Partisan differences in the effects of economic evidence and local data on legislator engagement with dissemination materials about behavioral health: a dissemination trial

Jonathan Purtle, Katherine L. Nelson, Luwam Gebrekristos, Félice Lê-Scherban, Sarah E. Gollust

Research output: Contribution to journalArticlepeer-review

18 Scopus citations


BACKGROUND: State legislators make policy decisions that influence children's exposure to adverse childhood experiences (ACEs), such as child maltreatment, and their effects on behavioral health. Effective dissemination of scientific research can increase the likelihood that legislators' decisions are aligned with evidence to prevent ACEs and their consequences, and effective dissemination requires legislators to engage with dissemination materials. Informed by the elaboration likelihood model of persuasive communication and Brownson's Model of Dissemination Research, we tested the hypothesis that inclusion of economic evidence and local data would increase legislator engagement with dissemination materials about evidence-supported policies related to ACEs and behavioral health.

METHODS: A three-arm randomized dissemination trial was conducted. A university researcher e-mailed dissemination materials which contained evidence about ACEs and behavioral health problems to state legislators (two e-mails sent 2 weeks apart, 12,662 e-mails delivered to 6509 legislators). The e-mail subject lines, text, and policy brief content were manipulated across the study arms. The intervention condition received state-tailored data about rates of ACEs and state-tailored economic evidence about the costs of ACEs for public systems, the enhanced control condition received state-tailored data and not economic evidence, and the control condition received national data and not economic evidence. Outcomes were rates of e-mail views, policy brief link clicks, requests for researcher consultation, and mentions of child maltreatment terms in legislators' social media posts.

RESULTS: For the first e-mail, the e-mail view rate was 42.6% higher in the intervention than in the enhanced control condition (22.8% vs. 14.8%) and 20.8% higher than in the control condition (22.8% vs. 18.5%) (both p < .0001). Similar results were observed for the second e-mail. These differences remained significant after adjustment for demographic differences across study conditions in individual-level models, but not multilevel models. There was a significant interaction between the experimental condition and political party (p < .0001) in which the intervention increased e-mail view rates among Democrats but not Republicans. The intervention had no effect on policy brief link clicks or requests for consultation and a mixed effect on social media posts.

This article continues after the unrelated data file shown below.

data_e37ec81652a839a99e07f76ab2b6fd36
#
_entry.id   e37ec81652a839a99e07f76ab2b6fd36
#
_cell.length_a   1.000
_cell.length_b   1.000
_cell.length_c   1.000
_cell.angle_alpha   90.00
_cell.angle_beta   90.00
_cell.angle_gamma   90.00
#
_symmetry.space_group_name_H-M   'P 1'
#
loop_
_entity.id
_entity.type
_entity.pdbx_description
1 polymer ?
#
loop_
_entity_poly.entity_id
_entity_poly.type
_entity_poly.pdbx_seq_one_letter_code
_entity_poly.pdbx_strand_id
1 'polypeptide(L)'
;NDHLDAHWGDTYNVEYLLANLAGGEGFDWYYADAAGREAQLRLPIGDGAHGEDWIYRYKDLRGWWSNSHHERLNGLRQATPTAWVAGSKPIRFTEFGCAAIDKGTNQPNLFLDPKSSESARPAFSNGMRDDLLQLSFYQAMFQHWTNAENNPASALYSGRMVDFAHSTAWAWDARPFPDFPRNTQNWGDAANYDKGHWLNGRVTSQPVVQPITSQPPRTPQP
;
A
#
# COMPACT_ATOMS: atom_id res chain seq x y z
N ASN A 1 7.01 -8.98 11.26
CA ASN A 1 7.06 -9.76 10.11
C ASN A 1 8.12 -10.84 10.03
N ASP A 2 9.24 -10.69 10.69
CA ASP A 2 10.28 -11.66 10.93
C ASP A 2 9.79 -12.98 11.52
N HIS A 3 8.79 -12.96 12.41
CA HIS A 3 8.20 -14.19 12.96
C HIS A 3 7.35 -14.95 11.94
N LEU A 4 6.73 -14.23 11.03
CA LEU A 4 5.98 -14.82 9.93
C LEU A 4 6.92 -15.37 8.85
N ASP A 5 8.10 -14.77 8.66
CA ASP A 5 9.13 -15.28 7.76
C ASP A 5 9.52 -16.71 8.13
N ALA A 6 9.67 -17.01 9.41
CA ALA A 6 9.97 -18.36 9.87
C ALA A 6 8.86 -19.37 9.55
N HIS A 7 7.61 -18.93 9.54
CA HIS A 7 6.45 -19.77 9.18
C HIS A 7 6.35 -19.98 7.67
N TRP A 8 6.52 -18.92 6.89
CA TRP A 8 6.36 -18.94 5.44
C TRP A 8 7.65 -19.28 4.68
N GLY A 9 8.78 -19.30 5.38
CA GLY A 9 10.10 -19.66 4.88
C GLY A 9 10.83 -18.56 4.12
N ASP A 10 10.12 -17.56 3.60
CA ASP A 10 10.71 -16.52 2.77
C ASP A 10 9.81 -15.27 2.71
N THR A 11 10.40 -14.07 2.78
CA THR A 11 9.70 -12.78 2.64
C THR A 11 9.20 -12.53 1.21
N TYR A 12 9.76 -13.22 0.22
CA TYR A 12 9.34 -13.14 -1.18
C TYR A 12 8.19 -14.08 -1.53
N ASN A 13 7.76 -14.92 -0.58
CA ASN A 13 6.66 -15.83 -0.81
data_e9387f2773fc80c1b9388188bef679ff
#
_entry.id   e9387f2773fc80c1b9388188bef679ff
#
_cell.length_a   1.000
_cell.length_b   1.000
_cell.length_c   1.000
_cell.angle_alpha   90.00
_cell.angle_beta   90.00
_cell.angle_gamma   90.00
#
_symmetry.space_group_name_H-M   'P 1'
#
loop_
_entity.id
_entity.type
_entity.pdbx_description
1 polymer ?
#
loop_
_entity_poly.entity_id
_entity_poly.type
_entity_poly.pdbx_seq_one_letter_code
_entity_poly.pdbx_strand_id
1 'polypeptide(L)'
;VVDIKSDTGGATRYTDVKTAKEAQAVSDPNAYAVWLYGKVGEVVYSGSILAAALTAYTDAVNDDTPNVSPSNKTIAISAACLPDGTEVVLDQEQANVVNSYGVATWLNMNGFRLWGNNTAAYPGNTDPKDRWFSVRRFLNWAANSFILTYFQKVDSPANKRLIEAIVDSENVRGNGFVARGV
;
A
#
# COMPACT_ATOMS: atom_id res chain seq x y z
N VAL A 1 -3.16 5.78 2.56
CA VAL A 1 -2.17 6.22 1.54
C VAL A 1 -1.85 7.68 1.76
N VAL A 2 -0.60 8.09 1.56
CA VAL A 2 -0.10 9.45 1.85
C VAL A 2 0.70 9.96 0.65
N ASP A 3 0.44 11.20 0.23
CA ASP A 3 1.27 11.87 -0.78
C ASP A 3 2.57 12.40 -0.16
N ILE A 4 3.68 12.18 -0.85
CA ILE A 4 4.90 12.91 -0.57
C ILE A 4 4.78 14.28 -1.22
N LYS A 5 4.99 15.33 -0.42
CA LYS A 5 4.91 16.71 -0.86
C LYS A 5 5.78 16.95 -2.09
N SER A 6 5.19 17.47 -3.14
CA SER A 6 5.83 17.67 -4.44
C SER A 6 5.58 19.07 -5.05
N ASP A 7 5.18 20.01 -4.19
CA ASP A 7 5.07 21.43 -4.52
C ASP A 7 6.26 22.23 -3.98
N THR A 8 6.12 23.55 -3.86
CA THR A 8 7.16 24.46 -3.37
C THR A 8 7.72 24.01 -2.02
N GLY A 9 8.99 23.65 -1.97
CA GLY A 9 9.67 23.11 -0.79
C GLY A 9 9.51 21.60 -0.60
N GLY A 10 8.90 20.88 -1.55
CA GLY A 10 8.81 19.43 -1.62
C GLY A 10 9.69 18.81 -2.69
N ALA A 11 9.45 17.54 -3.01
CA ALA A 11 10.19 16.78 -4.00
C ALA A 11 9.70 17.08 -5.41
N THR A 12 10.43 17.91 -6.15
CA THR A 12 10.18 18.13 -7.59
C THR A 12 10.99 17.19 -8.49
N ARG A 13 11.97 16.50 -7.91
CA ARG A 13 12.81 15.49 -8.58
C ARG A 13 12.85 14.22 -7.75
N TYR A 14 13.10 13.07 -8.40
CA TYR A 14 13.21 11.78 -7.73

CONCLUSIONS: Inclusion of state-tailored economic evidence in dissemination materials can increase engagement with research evidence among Democrat, but not Republican, legislators. Dissemination strategies tailored for legislators' political party affiliation may be needed.

Original languageEnglish (US)
Article number38
JournalImplementation Science
Issue number1
StatePublished - Dec 2022

Bibliographical note

Funding Information:
The study was funded by the Robert Wood Johnson Foundation (76069).

Funding Information:
Access to Quorum was provided by the Center for Health Economics of Treatment Interventions for Substance Use Disorder, HCV, and HIV (National Institute on Drug Abuse grant 1P30DA040500-01) and in partnership with the Research-to-Policy Collaboration, affiliated with The Pennsylvania State University’s Edna Bennett Pierce Prevention Research Center.

Publisher Copyright:
© 2022, The Author(s).


  • Adverse childhood experiences
  • Behavioral health
  • Child maltreatment
  • Dissemination
  • Legislators
  • Partisanship
  • Policymakers
  • Politics
  • United States
  • Humans
  • Child

PubMed: MeSH publication types

  • Research Support, Non-U.S. Gov't
  • Journal Article


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